Posted By Doug Scobel
The mirror is completely polished out to the edge. I'm hand polishing on a channeled full sized lap (on Pyrex tool), mirror on top. Gugolz #73 pitch. Facets are 3/4", spaced 1/4". I use netting to microfacet the surface of the lap for better contact/conformity. Polishing with cerium oxide. The basement where I'm working is usually between 62 and 64 degrees F., with between 70 and 75% relative humidity.
I don't think that lack of contact is the problem. I always start the session by pressing. Earlier in the project I would leave the mirror on the lap overnight and wrap them with wet towels to prevent drying. Now I've been starting out by hot pressing, and commencing work before all the heat has gone out of the mirror/tool. In either case, I would polish for short periods, 5 minutes at most, then cold press for 5+ minutes before polishing some more, to maintain contact. There's no slipping and grabbing - the feel is good and even. No ripple nor dog biscuit either.
1/3 W or center over center strokes always leave the mirror severely oblate spheroid with turned up (yes, up) edge. Longer (1/2 dia. or longer) W or center over center strokes tend to flatten the edges, but I still end up with a broad hill about 4" in diameter. Really long parabolizing strokes with lots of overhang side to side tend to leave the center of the mirror too shallow, and with a smaller (maybe 1.5 - 2") hill in the middle.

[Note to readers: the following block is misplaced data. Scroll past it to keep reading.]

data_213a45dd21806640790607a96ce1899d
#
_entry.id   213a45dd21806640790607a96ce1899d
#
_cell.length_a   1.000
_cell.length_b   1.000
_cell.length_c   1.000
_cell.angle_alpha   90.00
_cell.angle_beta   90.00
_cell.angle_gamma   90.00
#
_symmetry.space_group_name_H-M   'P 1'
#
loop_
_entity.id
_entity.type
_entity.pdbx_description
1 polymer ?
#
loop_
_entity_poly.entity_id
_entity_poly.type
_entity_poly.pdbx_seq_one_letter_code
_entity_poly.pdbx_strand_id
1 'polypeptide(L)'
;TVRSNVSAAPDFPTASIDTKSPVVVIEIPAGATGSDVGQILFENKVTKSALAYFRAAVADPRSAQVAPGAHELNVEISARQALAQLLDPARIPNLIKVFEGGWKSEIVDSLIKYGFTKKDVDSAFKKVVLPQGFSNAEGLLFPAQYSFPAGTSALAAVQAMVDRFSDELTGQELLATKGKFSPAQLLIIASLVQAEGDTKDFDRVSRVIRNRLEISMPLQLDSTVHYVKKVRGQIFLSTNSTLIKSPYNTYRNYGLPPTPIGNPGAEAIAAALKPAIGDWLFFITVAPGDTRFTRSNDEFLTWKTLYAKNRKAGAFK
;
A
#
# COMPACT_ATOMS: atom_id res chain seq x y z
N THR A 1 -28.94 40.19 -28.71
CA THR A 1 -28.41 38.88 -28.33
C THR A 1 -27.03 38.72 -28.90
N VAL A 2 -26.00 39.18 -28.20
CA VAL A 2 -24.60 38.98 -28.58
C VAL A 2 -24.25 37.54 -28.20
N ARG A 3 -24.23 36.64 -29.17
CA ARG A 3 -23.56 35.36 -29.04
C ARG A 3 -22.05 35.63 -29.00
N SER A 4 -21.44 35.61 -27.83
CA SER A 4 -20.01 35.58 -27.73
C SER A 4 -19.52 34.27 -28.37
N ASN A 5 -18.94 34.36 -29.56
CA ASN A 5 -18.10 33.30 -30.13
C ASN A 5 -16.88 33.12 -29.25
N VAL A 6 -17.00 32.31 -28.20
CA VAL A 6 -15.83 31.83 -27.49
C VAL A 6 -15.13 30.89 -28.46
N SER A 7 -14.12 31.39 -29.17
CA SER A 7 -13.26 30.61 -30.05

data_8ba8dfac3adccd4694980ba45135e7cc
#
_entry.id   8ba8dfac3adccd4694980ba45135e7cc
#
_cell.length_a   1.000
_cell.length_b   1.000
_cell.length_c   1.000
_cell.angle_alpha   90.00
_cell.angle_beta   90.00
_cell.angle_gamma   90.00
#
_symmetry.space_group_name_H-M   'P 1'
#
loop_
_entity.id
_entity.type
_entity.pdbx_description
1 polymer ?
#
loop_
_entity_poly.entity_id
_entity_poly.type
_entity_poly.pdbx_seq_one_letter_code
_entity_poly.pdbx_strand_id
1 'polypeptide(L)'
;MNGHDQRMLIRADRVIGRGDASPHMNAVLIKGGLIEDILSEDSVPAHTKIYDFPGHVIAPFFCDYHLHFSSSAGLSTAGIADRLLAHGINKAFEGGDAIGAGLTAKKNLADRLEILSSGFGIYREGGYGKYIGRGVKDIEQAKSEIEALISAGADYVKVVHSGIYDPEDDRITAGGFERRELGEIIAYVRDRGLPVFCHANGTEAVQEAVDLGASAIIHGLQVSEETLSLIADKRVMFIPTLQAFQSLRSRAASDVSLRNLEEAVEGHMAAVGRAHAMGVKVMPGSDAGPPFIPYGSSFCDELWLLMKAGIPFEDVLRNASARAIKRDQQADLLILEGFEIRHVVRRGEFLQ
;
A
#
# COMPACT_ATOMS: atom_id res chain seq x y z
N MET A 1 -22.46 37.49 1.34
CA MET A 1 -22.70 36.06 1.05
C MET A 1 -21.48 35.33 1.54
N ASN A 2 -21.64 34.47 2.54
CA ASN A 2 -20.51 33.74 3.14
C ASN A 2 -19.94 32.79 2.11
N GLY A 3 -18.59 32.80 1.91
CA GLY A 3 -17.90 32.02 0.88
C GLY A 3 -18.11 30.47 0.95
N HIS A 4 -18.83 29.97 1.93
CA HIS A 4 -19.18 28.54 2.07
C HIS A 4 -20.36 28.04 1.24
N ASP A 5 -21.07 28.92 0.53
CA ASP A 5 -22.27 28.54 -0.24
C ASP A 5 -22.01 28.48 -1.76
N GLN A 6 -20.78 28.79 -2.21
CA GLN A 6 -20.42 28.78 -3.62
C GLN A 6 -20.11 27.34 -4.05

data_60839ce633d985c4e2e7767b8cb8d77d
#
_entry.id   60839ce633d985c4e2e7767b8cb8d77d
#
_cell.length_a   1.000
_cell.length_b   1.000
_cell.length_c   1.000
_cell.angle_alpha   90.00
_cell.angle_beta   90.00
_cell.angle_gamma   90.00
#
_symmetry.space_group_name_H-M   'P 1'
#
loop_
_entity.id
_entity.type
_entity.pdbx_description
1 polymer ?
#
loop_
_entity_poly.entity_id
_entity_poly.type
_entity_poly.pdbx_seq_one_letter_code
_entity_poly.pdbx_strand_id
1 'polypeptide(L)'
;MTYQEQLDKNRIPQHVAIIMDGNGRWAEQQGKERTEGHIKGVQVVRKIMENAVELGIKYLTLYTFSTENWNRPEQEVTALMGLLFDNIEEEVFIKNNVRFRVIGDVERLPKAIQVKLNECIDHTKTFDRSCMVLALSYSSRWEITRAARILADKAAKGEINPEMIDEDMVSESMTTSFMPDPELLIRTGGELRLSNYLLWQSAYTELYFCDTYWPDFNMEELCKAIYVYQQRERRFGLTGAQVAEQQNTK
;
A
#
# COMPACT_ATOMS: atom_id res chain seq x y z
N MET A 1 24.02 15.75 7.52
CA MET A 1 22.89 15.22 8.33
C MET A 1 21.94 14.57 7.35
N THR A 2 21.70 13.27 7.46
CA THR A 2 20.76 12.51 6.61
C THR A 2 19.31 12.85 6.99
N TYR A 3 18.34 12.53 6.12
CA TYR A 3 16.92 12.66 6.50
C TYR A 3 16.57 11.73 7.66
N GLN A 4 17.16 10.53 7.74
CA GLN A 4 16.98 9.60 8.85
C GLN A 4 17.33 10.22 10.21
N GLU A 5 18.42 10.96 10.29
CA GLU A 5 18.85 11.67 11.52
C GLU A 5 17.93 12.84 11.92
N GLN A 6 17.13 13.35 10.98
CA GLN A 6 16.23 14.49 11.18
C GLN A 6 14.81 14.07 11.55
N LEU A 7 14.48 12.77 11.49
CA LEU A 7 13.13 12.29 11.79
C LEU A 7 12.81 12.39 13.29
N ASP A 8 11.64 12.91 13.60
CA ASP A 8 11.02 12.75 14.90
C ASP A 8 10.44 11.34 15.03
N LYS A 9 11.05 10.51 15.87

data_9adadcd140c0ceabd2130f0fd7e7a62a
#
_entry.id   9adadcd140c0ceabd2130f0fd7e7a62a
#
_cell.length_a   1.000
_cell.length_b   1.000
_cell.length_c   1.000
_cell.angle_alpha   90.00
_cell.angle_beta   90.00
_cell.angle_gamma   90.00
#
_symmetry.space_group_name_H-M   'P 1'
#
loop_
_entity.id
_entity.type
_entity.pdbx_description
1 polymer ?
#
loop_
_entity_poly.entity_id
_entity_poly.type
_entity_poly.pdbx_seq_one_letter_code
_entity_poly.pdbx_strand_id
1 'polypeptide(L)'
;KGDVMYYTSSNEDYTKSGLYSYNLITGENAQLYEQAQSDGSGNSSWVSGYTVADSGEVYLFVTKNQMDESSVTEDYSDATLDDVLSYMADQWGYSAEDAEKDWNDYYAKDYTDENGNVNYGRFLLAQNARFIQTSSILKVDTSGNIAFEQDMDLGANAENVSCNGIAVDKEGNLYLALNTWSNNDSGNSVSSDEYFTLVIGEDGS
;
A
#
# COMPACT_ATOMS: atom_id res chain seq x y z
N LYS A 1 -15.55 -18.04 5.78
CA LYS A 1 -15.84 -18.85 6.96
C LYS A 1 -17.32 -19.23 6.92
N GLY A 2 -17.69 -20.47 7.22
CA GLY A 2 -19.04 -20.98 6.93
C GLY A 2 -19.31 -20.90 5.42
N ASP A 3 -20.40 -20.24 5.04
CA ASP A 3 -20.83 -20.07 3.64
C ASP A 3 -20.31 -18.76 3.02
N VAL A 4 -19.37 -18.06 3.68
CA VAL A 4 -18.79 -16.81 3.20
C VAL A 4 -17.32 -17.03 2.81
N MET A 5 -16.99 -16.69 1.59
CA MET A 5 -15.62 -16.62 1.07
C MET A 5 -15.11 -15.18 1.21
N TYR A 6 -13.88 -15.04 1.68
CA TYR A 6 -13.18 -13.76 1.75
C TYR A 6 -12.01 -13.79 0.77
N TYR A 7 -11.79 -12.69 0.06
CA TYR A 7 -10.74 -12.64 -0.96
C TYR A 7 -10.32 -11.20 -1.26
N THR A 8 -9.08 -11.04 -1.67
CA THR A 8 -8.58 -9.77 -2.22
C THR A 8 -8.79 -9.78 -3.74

Getting to a sphere has been all but impossible. Use of a lot of overhang, and doing most of the polishing in the overhang position reduces but does not eliminate the hill. To get it to go away completely I have to go so far over to the edge that I invariably dig a ragged hole.
Another curiosity is that no matter how much long strokes I use, I have never turned the edge. I always have a good diffraction ring all the way around. In fact, too much short strokes (1/3 - 1/2 dia) always leave the edge turned up.
It's almost as if the only part of the lap that is working is the extreme edge. I can control the width of the hill by varying the amount of overhang side to side that I use. Using more overhang will leave a narrower hill - less overhang leaves a broader hill.
I theorize that my pitch is too hard? That would explain why I have not turned the edge. Is there anything else that could explain why I'm getting the hill? In all the books I have (Texereau, Thompson, Howard, Ingalls, Berry), none of them explain what might create a central hill, only how to treat it (which never seems to work as described).